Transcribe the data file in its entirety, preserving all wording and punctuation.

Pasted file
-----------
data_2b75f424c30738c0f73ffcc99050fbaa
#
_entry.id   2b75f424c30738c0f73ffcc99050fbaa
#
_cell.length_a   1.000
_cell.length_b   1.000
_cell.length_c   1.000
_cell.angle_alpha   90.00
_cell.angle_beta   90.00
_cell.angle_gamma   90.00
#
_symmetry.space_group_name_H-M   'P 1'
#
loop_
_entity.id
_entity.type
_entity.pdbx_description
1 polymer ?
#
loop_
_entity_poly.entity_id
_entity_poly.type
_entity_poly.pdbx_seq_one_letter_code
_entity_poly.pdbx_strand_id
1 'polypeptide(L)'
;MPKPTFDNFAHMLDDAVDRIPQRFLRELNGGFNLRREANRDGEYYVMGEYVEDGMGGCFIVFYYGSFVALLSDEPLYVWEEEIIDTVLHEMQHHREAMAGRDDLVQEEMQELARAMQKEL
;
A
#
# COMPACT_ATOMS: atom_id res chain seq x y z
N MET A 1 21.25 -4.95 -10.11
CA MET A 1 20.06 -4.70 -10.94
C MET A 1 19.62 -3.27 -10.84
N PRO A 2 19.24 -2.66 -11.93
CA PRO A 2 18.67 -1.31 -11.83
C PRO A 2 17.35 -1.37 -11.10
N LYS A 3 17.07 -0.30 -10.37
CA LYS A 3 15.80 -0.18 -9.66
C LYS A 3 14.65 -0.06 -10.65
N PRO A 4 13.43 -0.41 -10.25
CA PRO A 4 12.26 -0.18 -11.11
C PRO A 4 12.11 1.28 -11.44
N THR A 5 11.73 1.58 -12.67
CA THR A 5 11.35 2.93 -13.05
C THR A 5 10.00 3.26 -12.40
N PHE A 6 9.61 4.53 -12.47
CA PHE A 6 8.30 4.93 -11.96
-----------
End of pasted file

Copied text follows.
data_2b75f424c30738c0f73ffcc99050fbaa
#
_entry.id   2b75f424c30738c0f73ffcc99050fbaa
#
_cell.length_a   1.000
_cell.length_b   1.000
_cell.length_c   1.000
_cell.angle_alpha   90.00
_cell.angle_beta   90.00
_cell.angle_gamma   90.00
#
_symmetry.space_group_name_H-M   'P 1'
#
loop_
_entity.id
_entity.type
_entity.pdbx_description
1 polymer ?
#
loop_
_entity_poly.entity_id
_entity_poly.type
_entity_poly.pdbx_seq_one_letter_code
_entity_poly.pdbx_strand_id
1 'polypeptide(L)'
;MPKPTFDNFAHMLDDAVDRIPQRFLRELNGGFNLRREANRDGEYYVMGEYVEDGMGGCFIVFYYGSFVALLSDEPLYVWEEEIIDTVLHEMQHHREAMAGRDDLVQEEMQELARAMQKEL
;
A
#
# COMPACT_ATOMS: atom_id res chain seq x y z
N MET A 1 21.25 -4.95 -10.11
CA MET A 1 20.06 -4.70 -10.94
C MET A 1 19.62 -3.27 -10.84
N PRO A 2 19.24 -2.66 -11.93
CA PRO A 2 18.67 -1.31 -11.83
C PRO A 2 17.35 -1.37 -11.10
N LYS A 3 17.07 -0.30 -10.37
CA LYS A 3 15.80 -0.18 -9.66
C LYS A 3 14.65 -0.06 -10.65
N PRO A 4 13.43 -0.41 -10.25
CA PRO A 4 12.26 -0.18 -11.11
C PRO A 4 12.11 1.28 -11.44
N THR A 5 11.73 1.58 -12.67
CA THR A 5 11.35 2.93 -13.05
C THR A 5 10.00 3.26 -12.40
N PHE A 6 9.61 4.53 -12.47
CA PHE A 6 8.30 4.93 -11.96